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Springboks vs Australia: The future is green and gwijo


Rugby Championship 2019

Springboks vs Australia: The future is green and gwijo

JOHANNESBURG, SOUTH AFRICA - JULY 20: Try time for S'bu Nkosi of South Africa during the The Rugby Championship match between South Africa and Australia at Emirates Airline Park on July 20, 2019 in Johannesburg, South Africa. (Photo by Gordon Arons/Gallo Images)

It's been there for a while, just below the surface – a Springbok side just begging to be let out to live their best life. On Saturday in Ellis Park, that best life was a dream debut and a captain carrying water bottles. The future is green and gwijo.

Those who know that wily old fox Rassie Erasmus well will tell you that he doesn’t like a fuss. He’s cut from the “it’s amazing what you can achieve when you don’t care who gets the credit” cloth. That kind of philosophy is never going to announce itself with a thunderclap, but ever since taking over, there have been glimpses of it.

But here’s the thing about favouring humility over hubris: it’ll eventually waltz over the turf in all it’s splendid, spine-tingling glory.

The Springboks were never going to lose to Australia at Ellis Park – fate just doesn’t have that kind of malice in its scripts. But their 35-17 win in the opening 2019 Rugby Championship match is almost a footnote. Because this game was never about the scoreline. It was about the balm, not just for the hurt of loss the country so keenly felt this week, but also for the cynics who thought that the sport had gone to the dogs.

It doesn’t mean the problems are fixed, even the coach himself admitted that much in his post-match interview. But it does mean that something other than the gwijo (Xhosa folk songs) is clicking.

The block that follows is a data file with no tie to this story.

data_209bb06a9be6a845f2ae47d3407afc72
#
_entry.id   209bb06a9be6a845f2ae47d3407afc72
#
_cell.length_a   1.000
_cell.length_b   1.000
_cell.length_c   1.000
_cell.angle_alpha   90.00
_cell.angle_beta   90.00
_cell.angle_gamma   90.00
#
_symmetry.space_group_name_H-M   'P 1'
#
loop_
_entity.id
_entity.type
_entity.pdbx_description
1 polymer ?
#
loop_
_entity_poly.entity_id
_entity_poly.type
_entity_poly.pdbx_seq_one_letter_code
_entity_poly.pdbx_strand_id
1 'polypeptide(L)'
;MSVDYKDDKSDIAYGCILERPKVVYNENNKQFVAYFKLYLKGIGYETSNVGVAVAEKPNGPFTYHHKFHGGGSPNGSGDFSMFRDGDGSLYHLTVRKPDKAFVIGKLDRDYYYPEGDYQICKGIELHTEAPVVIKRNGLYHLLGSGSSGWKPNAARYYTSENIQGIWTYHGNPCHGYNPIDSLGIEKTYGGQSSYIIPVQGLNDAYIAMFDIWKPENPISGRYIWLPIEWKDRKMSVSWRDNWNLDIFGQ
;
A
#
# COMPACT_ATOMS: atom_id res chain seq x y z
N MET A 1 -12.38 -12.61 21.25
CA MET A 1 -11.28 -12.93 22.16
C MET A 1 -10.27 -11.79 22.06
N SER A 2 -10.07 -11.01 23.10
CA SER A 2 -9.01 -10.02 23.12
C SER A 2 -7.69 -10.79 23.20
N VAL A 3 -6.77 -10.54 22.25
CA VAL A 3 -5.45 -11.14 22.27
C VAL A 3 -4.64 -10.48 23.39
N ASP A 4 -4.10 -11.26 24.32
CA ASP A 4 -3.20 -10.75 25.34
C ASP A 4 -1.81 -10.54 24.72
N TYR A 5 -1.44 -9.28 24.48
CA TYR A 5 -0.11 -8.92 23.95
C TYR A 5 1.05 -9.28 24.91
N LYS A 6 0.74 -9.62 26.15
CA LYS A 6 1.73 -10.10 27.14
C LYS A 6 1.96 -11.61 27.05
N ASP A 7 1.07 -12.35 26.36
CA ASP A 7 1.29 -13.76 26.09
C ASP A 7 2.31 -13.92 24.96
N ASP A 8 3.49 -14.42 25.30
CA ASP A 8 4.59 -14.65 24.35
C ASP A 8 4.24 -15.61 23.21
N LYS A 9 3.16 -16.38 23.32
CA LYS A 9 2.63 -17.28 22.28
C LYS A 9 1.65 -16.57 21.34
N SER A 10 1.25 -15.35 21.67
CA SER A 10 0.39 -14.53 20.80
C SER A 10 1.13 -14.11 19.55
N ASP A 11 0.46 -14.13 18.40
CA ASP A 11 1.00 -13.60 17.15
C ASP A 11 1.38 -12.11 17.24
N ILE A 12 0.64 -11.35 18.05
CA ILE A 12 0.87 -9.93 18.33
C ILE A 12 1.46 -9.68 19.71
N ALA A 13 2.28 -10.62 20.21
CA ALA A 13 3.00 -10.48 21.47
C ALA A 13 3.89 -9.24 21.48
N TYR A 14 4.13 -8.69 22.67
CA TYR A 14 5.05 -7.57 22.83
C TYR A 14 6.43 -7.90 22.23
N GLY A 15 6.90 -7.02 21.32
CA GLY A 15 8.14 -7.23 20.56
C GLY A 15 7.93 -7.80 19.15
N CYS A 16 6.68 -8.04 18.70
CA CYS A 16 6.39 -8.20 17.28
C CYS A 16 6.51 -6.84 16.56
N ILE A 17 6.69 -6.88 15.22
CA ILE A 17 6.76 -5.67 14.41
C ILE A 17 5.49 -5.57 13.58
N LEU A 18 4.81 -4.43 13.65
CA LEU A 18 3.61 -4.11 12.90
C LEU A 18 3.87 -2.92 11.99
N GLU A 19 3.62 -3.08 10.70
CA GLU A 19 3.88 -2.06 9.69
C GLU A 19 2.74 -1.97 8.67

There’s much to be gleaned from the way a team adapts to new players entering the fray. As far as debuts go, Herschel Jantjies must be pinching himself. Doing it for vertically challenged people everywhere, if it weren’t for the tears during the national anthem, you’d be hard-pressed to pick him out as the new kid on the block. But then again, that’s been true for most of the Bok debutants in recent months.

After one of Jantjies’ two tries, S’busiso Nkosi cradled his face in a congratulatory embrace, perhaps remembering that it was just over a year ago where he too was on debut – scoring two tries against England as the Boks came from behind and injected some much-needed belief.

Aphiwe Dyantyi, not available for this game but watching on, must have remembered his try-scoring debut, too. The list of players who have flourished under Erasmus’ tutelage is growing by the fixture.

There were sparks of what is possible during the brief Allister Coetzee era, but conservatism and a stubbornness to confront the challenges head-on snuffed out that flame quickly.

But as South Africans will have learned from our load shedding years, when the flame goes out, you just need to know where the lighter is.

And Erasmus and this merry team clearly keep spares.

An injured Siya Kolisi carrying water bottles when he could be wrapped up warmly somewhere pretty much sums up the philosophy that’s shaping this team.

It’s much easier to gloss over shortcomings when a side is winning, but that it’s the coach who brings them up without being probed is telling.

More importantly, engineering a convincing performance despite the faults means something special is bubbling. Even when down to 14 men, the Springboks didn’t flinch.

Teams that empower their players to express themselves with such freedom foster that great heart spirit some of us only hear about in songs.

Jantjies not only had the cool to score twice but the intelligence to boss decisions and run a tight ship from the heart of the team. Even with the number nine jersey so hotly contested now, it’s unlikely that any of these players will begrudge whoever gets it.

And the more experienced players surrounded by young bucks hunting for Test spots? They seem almost entirely unfazed.

Better still is that the Boks seem to be doing this transformation thing without flinching – and reminding everyone that tries sound so much better in isiXhosa.

The Springboks might not be the finished product just yet – but if this is the tapdancing they’re doing in infancy – the world won’t be ready when they graduate. DM


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